The same approach was used to obtain the ΔssaA mutant. Oligonucleotides OAD064/OAD065 and OAD066/OAD067 were used to generate by PCR two DNA fragments of 559 bp and 607 bp respectively (Table S1). These fragments, corresponding to the upstream and downstream regions of the ssaA gene, were cloned between the BamHI and NcoI restrictions sites of the pMAD vector to construct pAD18. The plasmid was then introduced into S. aureus strain RN4220 or ST1031 (ΔlytM). Integration and excision of pAD18 were performed as previously described , yielding strains ST1158 (RN4220 ΔssaA) and ST1164 (ΔlytM ΔssaA). The markerless gene deletions were confirmed by PCR amplification.
Total RNA extraction
Strains were grown in TSB- CdCl2 (0.25 µM) +/− 1 mM IPTG at 37°C, with aeration until OD600 = 1. Cells were pelleted by centrifugation (2 min, 20,800×g) and immediately frozen at −20°C. RNA extractions were then performed as previously described , followed by a DNase I treatment with the TURBO DNA-free reagent (Ambion, Austin, TX) in order to eliminate residual contaminating genomic DNA.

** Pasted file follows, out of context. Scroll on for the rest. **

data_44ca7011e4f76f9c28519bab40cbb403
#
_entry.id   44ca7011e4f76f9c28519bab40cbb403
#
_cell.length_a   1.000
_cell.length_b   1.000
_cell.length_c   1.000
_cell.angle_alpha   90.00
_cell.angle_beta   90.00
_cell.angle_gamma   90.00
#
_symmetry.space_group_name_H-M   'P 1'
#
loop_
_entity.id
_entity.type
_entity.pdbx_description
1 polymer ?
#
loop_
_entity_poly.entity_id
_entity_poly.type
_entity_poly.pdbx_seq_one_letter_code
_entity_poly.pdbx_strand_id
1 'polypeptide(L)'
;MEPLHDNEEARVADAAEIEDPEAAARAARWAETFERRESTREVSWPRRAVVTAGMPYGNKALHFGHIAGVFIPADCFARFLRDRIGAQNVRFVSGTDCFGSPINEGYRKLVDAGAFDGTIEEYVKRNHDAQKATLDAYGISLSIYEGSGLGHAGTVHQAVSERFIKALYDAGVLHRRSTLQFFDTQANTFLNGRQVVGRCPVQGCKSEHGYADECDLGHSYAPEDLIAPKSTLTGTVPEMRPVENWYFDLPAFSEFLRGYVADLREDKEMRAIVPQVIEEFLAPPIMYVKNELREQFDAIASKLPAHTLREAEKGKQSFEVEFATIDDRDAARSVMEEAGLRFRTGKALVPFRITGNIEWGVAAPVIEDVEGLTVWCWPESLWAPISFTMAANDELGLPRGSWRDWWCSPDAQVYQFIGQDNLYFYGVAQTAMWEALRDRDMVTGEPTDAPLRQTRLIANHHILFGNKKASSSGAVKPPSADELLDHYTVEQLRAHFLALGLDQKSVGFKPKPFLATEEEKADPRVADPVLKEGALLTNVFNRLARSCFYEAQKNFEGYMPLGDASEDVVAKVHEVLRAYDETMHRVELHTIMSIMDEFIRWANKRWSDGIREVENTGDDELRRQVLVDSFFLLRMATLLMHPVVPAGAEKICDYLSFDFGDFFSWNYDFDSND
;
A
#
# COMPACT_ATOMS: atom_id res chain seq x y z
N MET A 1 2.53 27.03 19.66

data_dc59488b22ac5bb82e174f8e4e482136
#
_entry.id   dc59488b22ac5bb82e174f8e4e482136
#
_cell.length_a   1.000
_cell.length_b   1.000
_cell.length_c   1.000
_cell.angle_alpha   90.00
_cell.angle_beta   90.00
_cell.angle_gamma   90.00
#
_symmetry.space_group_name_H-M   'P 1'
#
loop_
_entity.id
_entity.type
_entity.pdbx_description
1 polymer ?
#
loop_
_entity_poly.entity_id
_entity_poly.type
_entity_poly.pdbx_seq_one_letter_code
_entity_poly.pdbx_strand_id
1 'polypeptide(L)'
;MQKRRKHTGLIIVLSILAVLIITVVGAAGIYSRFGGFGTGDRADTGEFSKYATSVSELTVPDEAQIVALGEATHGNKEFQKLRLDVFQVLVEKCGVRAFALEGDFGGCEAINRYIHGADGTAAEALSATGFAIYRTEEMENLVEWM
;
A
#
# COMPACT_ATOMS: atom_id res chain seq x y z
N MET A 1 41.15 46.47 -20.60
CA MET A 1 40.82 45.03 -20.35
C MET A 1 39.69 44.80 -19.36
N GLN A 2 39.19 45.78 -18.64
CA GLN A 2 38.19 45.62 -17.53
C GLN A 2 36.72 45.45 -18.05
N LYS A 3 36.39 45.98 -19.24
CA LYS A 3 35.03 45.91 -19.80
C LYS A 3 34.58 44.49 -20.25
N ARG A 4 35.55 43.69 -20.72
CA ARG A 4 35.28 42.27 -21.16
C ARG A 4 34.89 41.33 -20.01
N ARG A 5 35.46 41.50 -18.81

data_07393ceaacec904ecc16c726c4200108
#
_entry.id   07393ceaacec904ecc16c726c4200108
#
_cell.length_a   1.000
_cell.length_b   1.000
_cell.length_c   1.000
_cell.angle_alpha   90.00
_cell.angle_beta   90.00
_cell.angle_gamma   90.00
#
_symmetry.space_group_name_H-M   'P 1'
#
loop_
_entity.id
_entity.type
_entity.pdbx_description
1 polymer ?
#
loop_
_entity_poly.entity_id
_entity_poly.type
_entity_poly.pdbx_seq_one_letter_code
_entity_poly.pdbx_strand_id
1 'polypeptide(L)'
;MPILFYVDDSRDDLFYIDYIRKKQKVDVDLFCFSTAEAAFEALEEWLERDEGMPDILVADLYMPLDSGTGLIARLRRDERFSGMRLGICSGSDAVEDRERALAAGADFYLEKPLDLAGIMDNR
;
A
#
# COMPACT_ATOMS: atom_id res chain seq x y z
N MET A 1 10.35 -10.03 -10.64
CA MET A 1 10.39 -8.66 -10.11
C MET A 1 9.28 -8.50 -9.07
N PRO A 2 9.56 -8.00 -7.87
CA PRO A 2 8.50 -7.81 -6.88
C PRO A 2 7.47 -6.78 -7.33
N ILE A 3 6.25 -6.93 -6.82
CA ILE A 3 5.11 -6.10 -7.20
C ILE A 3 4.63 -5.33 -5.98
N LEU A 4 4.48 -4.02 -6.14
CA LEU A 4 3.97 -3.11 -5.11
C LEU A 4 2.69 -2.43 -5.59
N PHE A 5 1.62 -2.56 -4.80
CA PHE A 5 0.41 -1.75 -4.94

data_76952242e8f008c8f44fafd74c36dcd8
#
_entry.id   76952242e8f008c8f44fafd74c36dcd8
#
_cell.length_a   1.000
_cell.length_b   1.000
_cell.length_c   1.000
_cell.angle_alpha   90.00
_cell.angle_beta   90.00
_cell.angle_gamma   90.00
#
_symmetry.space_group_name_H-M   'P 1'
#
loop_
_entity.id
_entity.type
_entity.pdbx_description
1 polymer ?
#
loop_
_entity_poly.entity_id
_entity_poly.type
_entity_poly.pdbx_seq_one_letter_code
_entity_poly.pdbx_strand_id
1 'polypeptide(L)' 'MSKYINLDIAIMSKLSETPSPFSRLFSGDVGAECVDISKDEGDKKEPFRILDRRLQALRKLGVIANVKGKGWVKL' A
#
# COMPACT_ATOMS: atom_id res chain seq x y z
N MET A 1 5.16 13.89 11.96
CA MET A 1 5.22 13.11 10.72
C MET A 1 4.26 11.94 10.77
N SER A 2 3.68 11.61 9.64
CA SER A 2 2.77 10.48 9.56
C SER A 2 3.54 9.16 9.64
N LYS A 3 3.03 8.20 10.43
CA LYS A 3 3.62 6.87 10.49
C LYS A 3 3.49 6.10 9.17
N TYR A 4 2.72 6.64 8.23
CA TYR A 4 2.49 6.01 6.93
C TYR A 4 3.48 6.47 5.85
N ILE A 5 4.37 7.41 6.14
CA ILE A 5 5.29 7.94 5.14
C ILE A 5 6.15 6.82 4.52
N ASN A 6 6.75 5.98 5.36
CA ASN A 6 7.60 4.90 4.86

cDNA synthesis and quantitative real time PCRs (qRT-PCR)
cDNA synthesis was carried out as previously described . Oligonucleotides were designed with the BEACON Designer 4.02 software (Premier Biosoft International, Palo Alto, CA) in order to synthesize 100–200 bp amplicons (see Table S1). Quantitative real-time PCRs (qRT-PCRs), critical threshold cycles (CT) and n-fold changes in transcript levels were performed and determined as previously described using iQTM SYBR Green Supermix (Bio-Rad, Hercules, CA) and normalized with respect to 16S rRNA whose levels did not vary under our experimental conditions .